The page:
Here we examine five measures that are often used to describe data collected in a 2 × 2 table.
 Risk = proportion with the undesirable trait = (number with trait/total)
 Relative Risk = Risk_{1} / Risk_{2}
 Increased Risk = (Relative Risk  1.0) × 100%
 Odds = (number or proportion with a trait/number or proportion without the trait)
 Odds Ratio= Odds_{1 }/ Odds_{2}
The first three of these, involving "risk", are applied in situations describing an outcome variable that is undesirable (e.g. pertaining to outcomes that are diseases or injuries). The last two, involving "odds" are applied more generally.
Example 6.4 Section
A 2013 study in the journal Medicine & Science in Sports & Exercise examined the incidence of knee injuries for male and female high school athletes that occur in one of nine different sports as recorded in the new National SportsRelated Injury Surveillance System. The response variable was whether the athlete experienced a knee injury in a sports competition for each game they participated in. The data are summarized in Table 6.4 below.
Experienced Knee Injury?  

Sex  Yes  No  Total number of games 
Female  1,492  6,513,792  6,515,284 
Male  3,624  10,655,200  10,658,824 
Total  5,116  17,168,992  17,174,108 
Risk
In this example, the undesirable trait (outcome) is experiencing a knee injury. So the calculated risk of injury for each gender is:
For Females: Risk = (number with trait)/total = 1492/6515284 = 0.000229 (0.0229%)
For Males: Risk = (number with trait)/total = 3624/10658824 = 0.000340 (0.0340%)
Risk interpretation: High School girls run a risk of knee injury in about 2.29 out of every 10,000 games they take part in while High School boys have a risk of about 3.40 knee injuries per 10,000 games.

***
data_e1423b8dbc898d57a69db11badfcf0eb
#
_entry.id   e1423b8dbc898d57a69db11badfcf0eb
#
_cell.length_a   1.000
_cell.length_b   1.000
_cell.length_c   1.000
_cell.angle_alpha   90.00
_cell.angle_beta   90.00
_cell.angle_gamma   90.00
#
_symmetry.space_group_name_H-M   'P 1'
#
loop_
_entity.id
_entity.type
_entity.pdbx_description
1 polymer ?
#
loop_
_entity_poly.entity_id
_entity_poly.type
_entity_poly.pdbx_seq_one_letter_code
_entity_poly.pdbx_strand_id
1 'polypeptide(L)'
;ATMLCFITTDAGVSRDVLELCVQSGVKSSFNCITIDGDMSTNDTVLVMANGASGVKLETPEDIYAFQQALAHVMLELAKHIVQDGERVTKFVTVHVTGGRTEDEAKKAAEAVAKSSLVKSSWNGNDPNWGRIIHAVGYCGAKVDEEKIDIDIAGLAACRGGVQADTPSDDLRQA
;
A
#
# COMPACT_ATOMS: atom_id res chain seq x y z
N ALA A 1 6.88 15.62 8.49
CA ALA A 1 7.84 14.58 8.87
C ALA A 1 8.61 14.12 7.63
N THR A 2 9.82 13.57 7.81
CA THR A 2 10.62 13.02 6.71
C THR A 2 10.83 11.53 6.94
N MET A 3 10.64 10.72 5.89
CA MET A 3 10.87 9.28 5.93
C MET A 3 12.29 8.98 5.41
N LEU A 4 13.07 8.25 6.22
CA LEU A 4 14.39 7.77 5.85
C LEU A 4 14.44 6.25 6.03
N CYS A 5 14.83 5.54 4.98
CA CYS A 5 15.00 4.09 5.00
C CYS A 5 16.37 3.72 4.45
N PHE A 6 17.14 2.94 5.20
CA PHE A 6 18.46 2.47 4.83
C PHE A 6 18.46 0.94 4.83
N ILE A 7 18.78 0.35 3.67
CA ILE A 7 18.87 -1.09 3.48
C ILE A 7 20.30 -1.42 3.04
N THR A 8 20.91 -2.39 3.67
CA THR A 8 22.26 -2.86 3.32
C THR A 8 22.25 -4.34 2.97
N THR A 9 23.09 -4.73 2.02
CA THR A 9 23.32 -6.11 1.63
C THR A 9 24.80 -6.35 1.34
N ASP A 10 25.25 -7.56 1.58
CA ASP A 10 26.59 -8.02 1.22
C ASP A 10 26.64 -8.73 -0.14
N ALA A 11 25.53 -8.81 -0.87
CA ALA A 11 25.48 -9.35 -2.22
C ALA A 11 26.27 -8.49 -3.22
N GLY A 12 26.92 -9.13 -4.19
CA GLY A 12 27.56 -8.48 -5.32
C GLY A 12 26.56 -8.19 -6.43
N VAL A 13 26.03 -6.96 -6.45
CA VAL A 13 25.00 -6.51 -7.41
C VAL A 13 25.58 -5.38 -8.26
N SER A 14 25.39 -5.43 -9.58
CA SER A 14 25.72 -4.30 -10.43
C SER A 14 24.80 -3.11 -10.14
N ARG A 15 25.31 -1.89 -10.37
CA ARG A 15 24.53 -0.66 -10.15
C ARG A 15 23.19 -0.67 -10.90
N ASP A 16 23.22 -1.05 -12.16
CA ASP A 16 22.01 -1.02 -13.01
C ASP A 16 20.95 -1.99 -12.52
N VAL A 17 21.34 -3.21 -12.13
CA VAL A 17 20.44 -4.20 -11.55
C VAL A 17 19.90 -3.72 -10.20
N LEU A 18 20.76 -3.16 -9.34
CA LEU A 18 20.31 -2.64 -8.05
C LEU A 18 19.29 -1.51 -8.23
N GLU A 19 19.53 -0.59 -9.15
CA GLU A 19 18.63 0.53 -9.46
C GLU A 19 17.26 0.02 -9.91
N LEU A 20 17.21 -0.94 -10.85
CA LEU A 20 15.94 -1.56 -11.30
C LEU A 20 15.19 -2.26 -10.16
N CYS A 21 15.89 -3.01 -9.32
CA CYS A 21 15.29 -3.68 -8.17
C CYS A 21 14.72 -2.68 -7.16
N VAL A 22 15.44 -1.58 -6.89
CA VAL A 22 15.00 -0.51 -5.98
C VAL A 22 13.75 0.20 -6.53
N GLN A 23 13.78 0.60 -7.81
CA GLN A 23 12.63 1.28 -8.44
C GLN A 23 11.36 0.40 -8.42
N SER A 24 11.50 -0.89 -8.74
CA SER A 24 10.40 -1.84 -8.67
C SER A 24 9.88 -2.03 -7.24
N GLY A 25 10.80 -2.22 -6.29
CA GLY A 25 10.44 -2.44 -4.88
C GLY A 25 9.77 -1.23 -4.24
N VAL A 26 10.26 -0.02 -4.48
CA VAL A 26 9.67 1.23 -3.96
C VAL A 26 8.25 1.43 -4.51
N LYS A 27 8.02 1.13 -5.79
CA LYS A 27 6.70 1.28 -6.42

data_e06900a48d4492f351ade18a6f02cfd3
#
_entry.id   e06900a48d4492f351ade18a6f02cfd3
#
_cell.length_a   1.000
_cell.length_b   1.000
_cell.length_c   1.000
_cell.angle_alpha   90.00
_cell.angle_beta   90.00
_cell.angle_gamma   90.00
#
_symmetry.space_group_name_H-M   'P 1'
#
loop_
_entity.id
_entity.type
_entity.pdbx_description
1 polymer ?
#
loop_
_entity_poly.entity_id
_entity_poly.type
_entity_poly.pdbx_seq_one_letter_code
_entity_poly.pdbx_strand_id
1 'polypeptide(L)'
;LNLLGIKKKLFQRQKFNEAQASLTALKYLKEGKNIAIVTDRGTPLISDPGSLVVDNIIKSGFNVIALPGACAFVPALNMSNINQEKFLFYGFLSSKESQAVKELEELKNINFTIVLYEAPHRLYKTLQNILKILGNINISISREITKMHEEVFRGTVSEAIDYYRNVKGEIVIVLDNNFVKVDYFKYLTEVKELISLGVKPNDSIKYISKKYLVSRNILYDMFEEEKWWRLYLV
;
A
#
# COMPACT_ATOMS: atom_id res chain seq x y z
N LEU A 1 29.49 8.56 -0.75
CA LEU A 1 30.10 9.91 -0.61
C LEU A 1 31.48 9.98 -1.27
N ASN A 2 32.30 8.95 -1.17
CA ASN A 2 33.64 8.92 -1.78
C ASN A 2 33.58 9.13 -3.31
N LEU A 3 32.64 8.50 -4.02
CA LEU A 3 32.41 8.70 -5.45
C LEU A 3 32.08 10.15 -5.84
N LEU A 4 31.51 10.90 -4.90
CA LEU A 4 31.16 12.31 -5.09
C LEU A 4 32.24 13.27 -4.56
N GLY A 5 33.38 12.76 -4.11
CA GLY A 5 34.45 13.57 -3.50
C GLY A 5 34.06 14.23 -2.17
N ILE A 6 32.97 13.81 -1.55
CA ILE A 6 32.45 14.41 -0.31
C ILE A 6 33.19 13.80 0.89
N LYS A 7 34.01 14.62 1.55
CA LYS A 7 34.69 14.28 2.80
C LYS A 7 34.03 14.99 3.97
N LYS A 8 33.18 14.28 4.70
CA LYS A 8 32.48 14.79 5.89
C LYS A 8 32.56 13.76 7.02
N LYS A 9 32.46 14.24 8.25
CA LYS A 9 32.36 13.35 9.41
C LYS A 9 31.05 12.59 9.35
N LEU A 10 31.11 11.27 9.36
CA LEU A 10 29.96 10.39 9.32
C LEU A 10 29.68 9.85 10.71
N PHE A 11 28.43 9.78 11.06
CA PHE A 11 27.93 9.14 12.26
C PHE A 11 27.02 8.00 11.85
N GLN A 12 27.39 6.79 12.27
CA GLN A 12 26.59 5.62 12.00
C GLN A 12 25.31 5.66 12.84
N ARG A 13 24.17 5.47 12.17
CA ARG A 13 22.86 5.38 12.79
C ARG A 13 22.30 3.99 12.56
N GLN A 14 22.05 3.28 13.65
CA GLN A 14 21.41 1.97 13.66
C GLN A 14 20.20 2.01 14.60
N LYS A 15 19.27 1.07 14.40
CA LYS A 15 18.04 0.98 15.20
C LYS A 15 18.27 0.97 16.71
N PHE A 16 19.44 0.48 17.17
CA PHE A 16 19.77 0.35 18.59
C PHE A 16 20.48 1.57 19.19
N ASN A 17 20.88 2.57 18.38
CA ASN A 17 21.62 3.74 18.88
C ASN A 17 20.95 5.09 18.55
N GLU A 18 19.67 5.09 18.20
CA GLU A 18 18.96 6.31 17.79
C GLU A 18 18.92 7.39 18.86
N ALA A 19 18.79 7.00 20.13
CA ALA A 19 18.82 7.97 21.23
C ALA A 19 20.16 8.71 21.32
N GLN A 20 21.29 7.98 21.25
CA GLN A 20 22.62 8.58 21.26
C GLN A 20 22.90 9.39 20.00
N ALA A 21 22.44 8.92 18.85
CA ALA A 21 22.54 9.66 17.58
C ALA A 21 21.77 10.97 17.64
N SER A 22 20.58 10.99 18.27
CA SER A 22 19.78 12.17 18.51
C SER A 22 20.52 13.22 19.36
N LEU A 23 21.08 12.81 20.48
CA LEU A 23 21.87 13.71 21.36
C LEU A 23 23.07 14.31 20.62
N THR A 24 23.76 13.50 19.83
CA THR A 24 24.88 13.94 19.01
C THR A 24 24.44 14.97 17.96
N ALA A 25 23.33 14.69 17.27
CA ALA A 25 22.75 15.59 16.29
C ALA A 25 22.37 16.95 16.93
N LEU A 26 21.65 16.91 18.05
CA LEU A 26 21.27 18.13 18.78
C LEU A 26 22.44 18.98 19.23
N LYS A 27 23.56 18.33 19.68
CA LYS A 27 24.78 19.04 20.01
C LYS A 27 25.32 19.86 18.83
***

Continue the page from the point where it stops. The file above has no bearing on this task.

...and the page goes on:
Risk is just another name for a probability or proportion for an adverse outcome. Depending on the context, we might be speaking about the true population risk (probability) or about a samplebased proportion that provides an estimate of the probability. Risks are often reported in percentage terms or, for risks of rare events, in terms of cases per some large number of events (for example per 10,000 events as above).
Relative and increased risk
Risks between groups or between different situations are then compared using the relative risk and the increased risk. For example, we might compare the risk of knee injuries for males to the risk for females competing in high school sports.
Relative risk = Risk_{males} / Risk_{females} = 3.40 / 2.29 ≈ 1.485
Relative risk interpretation: For each high school sporting event they take part in, a male athlete is 1.485 times more likely to experience a knee injury than a female athlete.
Increased risk = (Relative Risk  1.0) × 100% = (1.485  1.0) × 100% = 48.5%
Increased risk interpretation: The risk of knee injury during a high school sporting event is 48.5% higher for male athletes than for female athletes.
Relative risks and increased risks are reported in the news all the time. However, these measures are almost always descriptive statistics arising from observational data so be careful to examine possible confounders before drawing conclusions. In this example, high school boys are seen to have a greater risk of knee injury than high school girls competing in sports competitions. However, there is a very different mix of the type of sports played and it turns out that girls have a higher risk if you condition on a particular sport played by both sexes like basketball, volleyball, or soccer. The data for the males is strongly affected by football which has the highest rate of knee injuries of any sport and is played exclusively in high school by boys.